Adding A Second SSD For Mac Mini 2012

The late 2012 Mac Mini is somewhat of an icon today. It is the most recent quad core model of the Mac Mini, and also conveniently has a spare bay for easily adding a second hard drive in the comfort of your own home.

My late 2012 model had a 256 GB SSD from the factory, and was inching towards needing more storage, so a few nights ago I finally installed a second SSD.

I put in a Crucial MX300 525GB SSD that I purchased from Amazon, using the IFIXIT Mac Mini Dual Drive Kit that I purchased directly from IFIXIT. I kept the original SSD right where it was in the lower bay, and added the new SSD into the upper bay, giving me a total capacity of 781 GB of speedy SSD storage. I was on cloud nine the next morning when I walked into my home office, looked at the completed restore, and verified that OS X was running from the new SSD.

I'm going to provide all the information you need to do an SSD install yourself. I'll leverage great information that is already published by other contributors, and put it all together in this one post. Before I start that, a bit of history on why I chose to add a second SSD to my late 2012 Mac Mini, instead of buying a newer Mac computer.

At one point, I considered an iMac, but last year mobility became a little more important for me, so despite the fact that I love the iMacs, I decided that a MacBook Pro was a better choice for my iOS development and related technical activities. With an imminent MacBook Pro refresh last year, I waited until the October announcement, and was disappointed to learn that the MacBook Pro would have a maximum of 16 GB of RAM, as I talked about in this post on my blog.

The refresh announced at WWDC this year was equally disappointing, with the Pro again topping out at 16 GB. For me to purchase a MacBook Pro in Canada with a 512 GB SSD, right now I would need to spend about $4200 including taxes. That is a very hefty price, and it is one that I'm not willing to pay for a system that does not have 32 GB of RAM.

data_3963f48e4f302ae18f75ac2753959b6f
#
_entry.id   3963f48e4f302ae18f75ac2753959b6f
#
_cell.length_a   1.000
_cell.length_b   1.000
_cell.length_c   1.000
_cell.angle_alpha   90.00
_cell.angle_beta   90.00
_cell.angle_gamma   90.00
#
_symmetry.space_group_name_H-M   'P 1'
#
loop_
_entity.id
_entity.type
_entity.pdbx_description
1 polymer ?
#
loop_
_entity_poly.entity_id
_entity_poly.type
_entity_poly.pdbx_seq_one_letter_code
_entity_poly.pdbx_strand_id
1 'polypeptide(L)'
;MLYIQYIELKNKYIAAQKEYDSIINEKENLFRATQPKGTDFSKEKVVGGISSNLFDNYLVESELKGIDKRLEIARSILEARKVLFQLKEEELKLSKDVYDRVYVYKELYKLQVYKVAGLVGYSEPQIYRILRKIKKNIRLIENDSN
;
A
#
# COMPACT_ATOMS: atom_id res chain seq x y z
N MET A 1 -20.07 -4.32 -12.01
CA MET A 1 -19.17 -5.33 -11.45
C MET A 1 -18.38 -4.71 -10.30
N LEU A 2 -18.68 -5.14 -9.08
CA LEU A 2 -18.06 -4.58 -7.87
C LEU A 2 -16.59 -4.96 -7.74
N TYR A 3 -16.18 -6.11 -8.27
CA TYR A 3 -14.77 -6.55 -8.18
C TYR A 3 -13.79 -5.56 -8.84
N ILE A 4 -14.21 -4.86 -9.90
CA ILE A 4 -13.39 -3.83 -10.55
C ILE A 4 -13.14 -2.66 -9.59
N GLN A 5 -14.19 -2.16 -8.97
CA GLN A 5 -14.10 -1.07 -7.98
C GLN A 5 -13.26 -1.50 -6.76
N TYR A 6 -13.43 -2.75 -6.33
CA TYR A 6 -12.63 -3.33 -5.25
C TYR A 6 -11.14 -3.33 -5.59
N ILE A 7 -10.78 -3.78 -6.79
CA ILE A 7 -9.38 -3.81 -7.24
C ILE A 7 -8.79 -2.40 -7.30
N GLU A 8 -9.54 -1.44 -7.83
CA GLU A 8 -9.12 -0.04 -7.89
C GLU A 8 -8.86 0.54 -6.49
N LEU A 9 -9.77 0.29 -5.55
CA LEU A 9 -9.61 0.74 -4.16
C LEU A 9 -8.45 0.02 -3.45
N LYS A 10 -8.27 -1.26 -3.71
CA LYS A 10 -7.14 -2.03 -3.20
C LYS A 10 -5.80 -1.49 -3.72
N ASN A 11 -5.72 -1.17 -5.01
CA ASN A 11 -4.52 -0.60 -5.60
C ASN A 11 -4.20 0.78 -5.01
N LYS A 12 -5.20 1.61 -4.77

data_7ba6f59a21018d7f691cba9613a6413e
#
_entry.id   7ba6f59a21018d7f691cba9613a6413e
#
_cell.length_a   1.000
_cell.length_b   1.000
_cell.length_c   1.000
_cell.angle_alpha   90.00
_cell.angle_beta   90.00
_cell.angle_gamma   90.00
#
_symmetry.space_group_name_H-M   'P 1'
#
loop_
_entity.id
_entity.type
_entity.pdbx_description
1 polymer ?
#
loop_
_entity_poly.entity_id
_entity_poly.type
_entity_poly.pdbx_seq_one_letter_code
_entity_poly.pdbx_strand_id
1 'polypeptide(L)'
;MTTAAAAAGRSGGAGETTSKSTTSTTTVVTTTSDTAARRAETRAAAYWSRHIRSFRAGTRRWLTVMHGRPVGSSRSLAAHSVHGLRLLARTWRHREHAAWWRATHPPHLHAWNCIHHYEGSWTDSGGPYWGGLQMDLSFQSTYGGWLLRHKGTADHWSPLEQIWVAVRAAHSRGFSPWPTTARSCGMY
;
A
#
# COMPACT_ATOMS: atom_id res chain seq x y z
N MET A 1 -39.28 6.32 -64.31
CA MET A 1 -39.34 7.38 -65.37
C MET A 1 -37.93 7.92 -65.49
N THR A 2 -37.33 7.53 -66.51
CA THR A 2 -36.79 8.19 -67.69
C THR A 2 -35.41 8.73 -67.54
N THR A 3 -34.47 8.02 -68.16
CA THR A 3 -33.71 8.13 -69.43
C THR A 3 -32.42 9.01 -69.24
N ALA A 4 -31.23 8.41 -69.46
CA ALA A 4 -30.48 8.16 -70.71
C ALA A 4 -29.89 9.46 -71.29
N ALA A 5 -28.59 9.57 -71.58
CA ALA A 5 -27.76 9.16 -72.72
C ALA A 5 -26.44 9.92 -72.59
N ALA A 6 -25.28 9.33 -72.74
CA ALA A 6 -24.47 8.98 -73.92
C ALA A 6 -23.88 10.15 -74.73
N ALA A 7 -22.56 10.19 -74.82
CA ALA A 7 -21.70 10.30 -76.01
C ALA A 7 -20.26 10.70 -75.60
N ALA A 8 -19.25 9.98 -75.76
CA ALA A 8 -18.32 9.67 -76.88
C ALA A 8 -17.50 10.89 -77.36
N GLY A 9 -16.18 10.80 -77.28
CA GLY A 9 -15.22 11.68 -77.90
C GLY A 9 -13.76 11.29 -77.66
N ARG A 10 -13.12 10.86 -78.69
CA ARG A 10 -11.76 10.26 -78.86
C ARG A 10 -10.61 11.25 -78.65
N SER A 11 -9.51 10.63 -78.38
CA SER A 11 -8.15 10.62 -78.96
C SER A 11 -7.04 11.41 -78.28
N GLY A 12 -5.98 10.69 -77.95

Based on those prices, I decided that I'll stick with my perfectly performant Mac Mini for now, and increase the storage by adding a second SSD.

To recap what I bought to accomplish the upgrade, here are the two items:

When I ordered these items on a Sunday, the SSD arrived Monday, and the toolkit on Tuesday, which was awesome considering the toolkit had to clear customs. I also bought a small LED lamp, but I needed that anyway so I won't count it as a necessity for this upgrade ­čÖé

I had spent some time researching the best way to go about the installation, and here is what I followed, and recommend if you would also like to install a second SSD into your Mac Mini.

  1. Follow the steps ´╗┐here, specifically the post from Mike Diglio. The only deviation I encountered was to do an Erase of the new SSD as part of step 6, before doing the restore of the whole original SSD from Time Machine, onto the new SSD. Once I had restored and verified that I was booting from the new SSD, I validated that things were working correctly, and then erased the original SSD for more fresh storage.
  2. In conjunction with the above steps, this video is fantastic and shows you step by step how to disassemble, add the SSD, and reassemble the Mac Mini. I played this video on another computer, and just started and stopped it as needed. I recommend watching it in totality once before you even start to take apart your Mini. One of the many reasons this video is so good, is that the author is specifically addressing how to add a second SSD, versus replacing your existing HDD or SSD. He does every step you need to do, and is very good at clearly communicating the process.
  3. The instructions here from ´╗┐IFIXIT have great pictures to illustrate some of the steps. They don't show much of the reassembly, and also don't talk about leaving the original SSD or HDD in and adding a second SSD into the spare bay. However, the pictures can be zoomed, showing some really nice closeups of the steps. This is handy when it is not totally clear from the video what some of the connectors look like.

If you still have trouble seeing a specific part while following the process, just look on YouTube for other videos just to get a different vantage point. There are a number of them available.

One aspect that I found difficult to see was how the connection was made for the antenna connector under the antenna plate. I took some photos of the connector and socket, so you can see it fairly clearly.